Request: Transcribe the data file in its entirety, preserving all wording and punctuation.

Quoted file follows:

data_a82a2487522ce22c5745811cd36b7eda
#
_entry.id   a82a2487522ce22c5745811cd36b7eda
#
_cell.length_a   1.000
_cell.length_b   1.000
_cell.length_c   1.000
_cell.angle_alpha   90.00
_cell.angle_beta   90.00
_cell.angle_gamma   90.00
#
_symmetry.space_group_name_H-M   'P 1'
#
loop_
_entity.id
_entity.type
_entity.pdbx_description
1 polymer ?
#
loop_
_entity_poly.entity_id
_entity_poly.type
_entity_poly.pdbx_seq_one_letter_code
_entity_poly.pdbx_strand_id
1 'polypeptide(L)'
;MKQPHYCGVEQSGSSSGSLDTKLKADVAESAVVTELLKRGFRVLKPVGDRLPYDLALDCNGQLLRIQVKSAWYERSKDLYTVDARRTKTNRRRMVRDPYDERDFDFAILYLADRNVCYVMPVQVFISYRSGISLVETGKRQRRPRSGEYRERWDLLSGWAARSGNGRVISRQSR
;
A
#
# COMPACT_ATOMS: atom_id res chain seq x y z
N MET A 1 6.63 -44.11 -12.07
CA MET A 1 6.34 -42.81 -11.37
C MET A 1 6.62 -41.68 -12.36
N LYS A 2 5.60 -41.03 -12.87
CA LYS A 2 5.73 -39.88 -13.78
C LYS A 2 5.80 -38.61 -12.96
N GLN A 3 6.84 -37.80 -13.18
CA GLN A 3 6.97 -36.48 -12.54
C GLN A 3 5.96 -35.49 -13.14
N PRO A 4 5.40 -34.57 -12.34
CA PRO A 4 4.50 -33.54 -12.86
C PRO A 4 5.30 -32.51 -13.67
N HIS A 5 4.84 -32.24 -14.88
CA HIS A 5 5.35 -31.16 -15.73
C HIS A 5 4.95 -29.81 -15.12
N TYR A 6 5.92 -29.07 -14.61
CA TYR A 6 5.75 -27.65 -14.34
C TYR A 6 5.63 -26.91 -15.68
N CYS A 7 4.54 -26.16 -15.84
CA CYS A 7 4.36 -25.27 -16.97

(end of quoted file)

data_a82a2487522ce22c5745811cd36b7eda
#
_entry.id   a82a2487522ce22c5745811cd36b7eda
#
_cell.length_a   1.000
_cell.length_b   1.000
_cell.length_c   1.000
_cell.angle_alpha   90.00
_cell.angle_beta   90.00
_cell.angle_gamma   90.00
#
_symmetry.space_group_name_H-M   'P 1'
#
loop_
_entity.id
_entity.type
_entity.pdbx_description
1 polymer ?
#
loop_
_entity_poly.entity_id
_entity_poly.type
_entity_poly.pdbx_seq_one_letter_code
_entity_poly.pdbx_strand_id
1 'polypeptide(L)'
;MKQPHYCGVEQSGSSSGSLDTKLKADVAESAVVTELLKRGFRVLKPVGDRLPYDLALDCNGQLLRIQVKSAWYERSKDLYTVDARRTKTNRRRMVRDPYDERDFDFAILYLADRNVCYVMPVQVFISYRSGISLVETGKRQRRPRSGEYRERWDLLSGWAARSGNGRVISRQSR
;
A
#
# COMPACT_ATOMS: atom_id res chain seq x y z
N MET A 1 6.63 -44.11 -12.07
CA MET A 1 6.34 -42.81 -11.37
C MET A 1 6.62 -41.68 -12.36
N LYS A 2 5.60 -41.03 -12.87
CA LYS A 2 5.73 -39.88 -13.78
C LYS A 2 5.80 -38.61 -12.96
N GLN A 3 6.84 -37.80 -13.18
CA GLN A 3 6.97 -36.48 -12.54
C GLN A 3 5.96 -35.49 -13.14
N PRO A 4 5.40 -34.57 -12.34
CA PRO A 4 4.50 -33.54 -12.86
C PRO A 4 5.30 -32.51 -13.67
N HIS A 5 4.84 -32.24 -14.88
CA HIS A 5 5.35 -31.16 -15.73
C HIS A 5 4.95 -29.81 -15.12
N TYR A 6 5.92 -29.07 -14.61
CA TYR A 6 5.75 -27.65 -14.34
C TYR A 6 5.63 -26.91 -15.68
N CYS A 7 4.54 -26.16 -15.84
CA CYS A 7 4.36 -25.27 -16.97